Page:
Trends and Insights on the Pharmaceuticals in Latin America

Though geographically closed, Latin America’s nations are miles apart in terms of doing business. Global pharmaceutical firms are drawn to Latin America due to the overall double-digit growth rate of the region’s market growth. However, before executives take their business to anyone market, they must cautiously consider the opportunities against economic, political, and regulatory factors that impact the industry growth.

As per the findings of this report, Latin America has a rapidly emerging healthcare system, and the pharmaceutical sector in the region is also on the verge of accelerated growth. The pharmaceuticals products and CMOs (contract manufacturing organizations) are expected to grow at a CAGR of 7% through 2023, attaining US$76 billion in total value. Brazil is the largest in Latin America’s pharmaceutical market by value as of 2020. Brazil’s pharmaceutical market value was estimated at USD 21 billion in 2020. Mexico, the largest pharmaceutical market in Latin America, is estimated to be USD 7.4 billion. Argentina recorded USD1.1 billion from pharmaceutical sales in the first quarter of 2021, representing a 57% increase from 2020 (CEPAL, 2021). Overall, Latin America accounted for approximately 3.5% of the global pharmaceutical market revenue in 2020. Generic drugs and CMOs are the largest Latin American pharmaceutical markets. Latin America’s generic drugs market is presently valued at USD37.1 billion and is expected to hit a market value of USD50.6 billion with a 6.4% CAGR between 2020 and 2026. The CMO market value is expected to increase from USD15 billion in 2020 to USD39.7 in 2027, 14.7% CAGR. Latin America’s over-the-counter drugs market is also growing significantly and is projected to record 8.64% CAGR between 2021 and 2026, and an increase in market volume in the same period from USD11.4 million to USD17.3 million. Several factors are attributed to the accelerated growth in Latin America’s Pharmaceutical market (Research and Markets, 2019).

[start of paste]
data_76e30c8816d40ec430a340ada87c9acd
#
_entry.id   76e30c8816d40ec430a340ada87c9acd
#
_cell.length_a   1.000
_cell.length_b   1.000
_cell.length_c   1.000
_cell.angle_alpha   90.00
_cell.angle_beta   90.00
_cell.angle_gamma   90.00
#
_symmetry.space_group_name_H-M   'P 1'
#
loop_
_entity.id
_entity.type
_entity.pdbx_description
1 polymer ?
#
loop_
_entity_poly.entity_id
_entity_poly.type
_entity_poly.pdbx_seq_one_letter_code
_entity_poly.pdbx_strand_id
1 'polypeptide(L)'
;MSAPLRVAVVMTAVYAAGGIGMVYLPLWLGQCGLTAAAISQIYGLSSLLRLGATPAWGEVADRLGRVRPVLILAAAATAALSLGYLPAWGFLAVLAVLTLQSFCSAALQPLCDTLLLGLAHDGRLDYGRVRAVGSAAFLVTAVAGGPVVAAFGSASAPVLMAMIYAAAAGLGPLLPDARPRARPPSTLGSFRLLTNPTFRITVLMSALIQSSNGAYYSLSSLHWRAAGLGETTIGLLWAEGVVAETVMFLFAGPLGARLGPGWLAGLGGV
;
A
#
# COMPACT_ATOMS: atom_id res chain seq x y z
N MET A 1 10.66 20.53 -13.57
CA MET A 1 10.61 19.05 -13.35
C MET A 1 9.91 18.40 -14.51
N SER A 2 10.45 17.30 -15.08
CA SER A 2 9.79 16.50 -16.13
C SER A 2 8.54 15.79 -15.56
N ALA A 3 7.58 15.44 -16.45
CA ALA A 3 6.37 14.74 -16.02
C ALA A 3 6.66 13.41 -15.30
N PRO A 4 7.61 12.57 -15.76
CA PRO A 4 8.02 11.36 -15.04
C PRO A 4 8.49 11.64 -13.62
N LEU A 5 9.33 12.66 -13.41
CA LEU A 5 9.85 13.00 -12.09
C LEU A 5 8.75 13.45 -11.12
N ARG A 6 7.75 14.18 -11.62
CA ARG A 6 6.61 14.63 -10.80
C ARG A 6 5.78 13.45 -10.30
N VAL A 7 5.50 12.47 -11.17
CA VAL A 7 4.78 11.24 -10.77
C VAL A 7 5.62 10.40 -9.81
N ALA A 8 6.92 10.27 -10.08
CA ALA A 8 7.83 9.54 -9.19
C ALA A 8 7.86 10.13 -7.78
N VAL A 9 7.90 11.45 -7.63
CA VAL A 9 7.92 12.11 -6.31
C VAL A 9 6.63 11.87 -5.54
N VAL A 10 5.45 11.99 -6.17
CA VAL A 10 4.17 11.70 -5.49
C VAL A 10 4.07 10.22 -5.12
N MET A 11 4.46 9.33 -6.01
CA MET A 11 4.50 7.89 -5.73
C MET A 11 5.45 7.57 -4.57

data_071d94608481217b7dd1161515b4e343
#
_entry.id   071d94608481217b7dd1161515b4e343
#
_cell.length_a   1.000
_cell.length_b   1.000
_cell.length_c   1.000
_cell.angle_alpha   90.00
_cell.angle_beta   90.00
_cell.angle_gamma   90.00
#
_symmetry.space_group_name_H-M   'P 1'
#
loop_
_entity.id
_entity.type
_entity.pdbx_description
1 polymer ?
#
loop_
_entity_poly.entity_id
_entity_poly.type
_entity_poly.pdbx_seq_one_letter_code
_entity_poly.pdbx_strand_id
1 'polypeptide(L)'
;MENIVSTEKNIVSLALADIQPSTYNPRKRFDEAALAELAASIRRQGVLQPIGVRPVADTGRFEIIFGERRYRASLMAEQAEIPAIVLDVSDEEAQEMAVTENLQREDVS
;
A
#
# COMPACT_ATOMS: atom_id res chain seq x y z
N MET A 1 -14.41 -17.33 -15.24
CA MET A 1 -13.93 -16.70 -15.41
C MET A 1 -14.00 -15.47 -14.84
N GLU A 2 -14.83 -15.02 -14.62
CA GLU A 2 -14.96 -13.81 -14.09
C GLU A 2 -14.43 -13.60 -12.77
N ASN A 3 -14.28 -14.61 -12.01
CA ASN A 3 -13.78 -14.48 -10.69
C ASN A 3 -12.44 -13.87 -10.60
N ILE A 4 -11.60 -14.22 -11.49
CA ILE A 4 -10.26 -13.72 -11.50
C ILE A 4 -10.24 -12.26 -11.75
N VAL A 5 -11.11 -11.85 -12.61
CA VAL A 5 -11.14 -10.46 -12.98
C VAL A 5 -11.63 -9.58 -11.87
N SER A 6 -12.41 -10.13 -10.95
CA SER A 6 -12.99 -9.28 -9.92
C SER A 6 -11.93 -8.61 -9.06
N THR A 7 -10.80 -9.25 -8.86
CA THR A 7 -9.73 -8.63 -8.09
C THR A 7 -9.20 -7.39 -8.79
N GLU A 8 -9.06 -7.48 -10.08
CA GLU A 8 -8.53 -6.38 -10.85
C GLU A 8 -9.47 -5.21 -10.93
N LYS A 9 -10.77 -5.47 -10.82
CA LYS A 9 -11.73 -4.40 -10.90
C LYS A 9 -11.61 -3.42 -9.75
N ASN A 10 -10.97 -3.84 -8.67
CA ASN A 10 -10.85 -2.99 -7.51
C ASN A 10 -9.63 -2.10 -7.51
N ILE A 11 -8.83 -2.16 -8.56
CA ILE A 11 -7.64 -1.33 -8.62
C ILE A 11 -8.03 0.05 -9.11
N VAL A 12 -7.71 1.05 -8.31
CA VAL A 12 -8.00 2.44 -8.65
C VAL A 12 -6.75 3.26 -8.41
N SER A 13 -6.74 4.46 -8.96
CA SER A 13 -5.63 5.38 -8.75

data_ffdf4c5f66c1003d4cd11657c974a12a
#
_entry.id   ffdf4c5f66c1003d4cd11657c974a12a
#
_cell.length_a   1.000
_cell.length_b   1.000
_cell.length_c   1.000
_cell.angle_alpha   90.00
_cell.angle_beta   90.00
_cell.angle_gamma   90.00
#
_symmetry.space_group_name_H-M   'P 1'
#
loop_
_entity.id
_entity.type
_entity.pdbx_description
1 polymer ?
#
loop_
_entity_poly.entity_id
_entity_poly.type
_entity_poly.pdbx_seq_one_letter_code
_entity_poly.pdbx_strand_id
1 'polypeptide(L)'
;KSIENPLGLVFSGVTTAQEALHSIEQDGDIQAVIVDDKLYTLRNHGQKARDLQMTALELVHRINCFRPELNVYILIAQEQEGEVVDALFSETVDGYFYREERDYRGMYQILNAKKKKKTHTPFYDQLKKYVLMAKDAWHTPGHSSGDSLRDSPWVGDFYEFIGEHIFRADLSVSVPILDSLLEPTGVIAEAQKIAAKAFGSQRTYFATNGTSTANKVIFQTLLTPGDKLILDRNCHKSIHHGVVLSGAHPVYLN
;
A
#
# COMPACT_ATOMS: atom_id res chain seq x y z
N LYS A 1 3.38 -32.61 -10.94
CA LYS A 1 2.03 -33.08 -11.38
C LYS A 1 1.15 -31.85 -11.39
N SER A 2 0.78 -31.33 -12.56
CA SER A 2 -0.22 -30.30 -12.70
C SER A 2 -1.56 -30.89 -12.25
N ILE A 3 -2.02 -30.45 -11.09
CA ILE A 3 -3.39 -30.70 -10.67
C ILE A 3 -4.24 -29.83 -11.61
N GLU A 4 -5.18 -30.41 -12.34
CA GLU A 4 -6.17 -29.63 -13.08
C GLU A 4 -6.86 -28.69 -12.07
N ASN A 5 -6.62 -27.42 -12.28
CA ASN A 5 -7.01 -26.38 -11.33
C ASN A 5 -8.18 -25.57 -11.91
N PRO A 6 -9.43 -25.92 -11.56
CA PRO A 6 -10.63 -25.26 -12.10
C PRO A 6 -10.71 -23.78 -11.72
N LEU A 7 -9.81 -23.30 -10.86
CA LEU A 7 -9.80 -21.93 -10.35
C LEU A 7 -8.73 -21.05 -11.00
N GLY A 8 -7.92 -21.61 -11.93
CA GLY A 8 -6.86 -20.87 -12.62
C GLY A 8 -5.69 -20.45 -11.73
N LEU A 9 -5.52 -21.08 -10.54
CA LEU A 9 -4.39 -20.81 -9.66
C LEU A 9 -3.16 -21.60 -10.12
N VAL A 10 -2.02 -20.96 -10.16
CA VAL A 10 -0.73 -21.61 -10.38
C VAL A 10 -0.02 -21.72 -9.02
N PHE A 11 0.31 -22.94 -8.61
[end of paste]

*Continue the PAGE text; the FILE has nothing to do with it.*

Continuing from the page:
The accelerated growth in Latin America’s pharmaceutical industry, mainly the CMO market, is attributed to the increased foreign investment, an improving regulatory environment, a growing geriatric population, and rising trade deals between Latin America and other countries, including the United States, Japan, Canada, and several nations in Europe. Most of Latin America’s pharmaceutical pharms are increasingly outsourcing manufacturing activities to foreign contract manufacturing companies to increase capacity, capacity, cost-efficiency, and time to market. Brazil is the chief recipient of Latin America’s foreign direct investment and is emerging as the world manufacturing hub for pharmaceutical contract companies. Brazil accounted for 24.9% of the total pharmaceutical CMOs in Latin America in 2019 (Research and Markets 2019). Favorable factors, including several Good Manufacturing Practice (GMP)-certified plants and low manufacturing cost, many multinational pharmaceutical firms are attracted to the Brazilian market, thus widening the CMO industry’s score in Brazil (Finchelstein, 2017). Furthermore, because of the lower investments in research and development within the pharmaceutical sector, Brazil is anticipated to have significant scope for CMO companies in the coming years (Valverde, 2014). Mexico comes closer as the second-largest Latin America’s market for pharmaceutical CMO products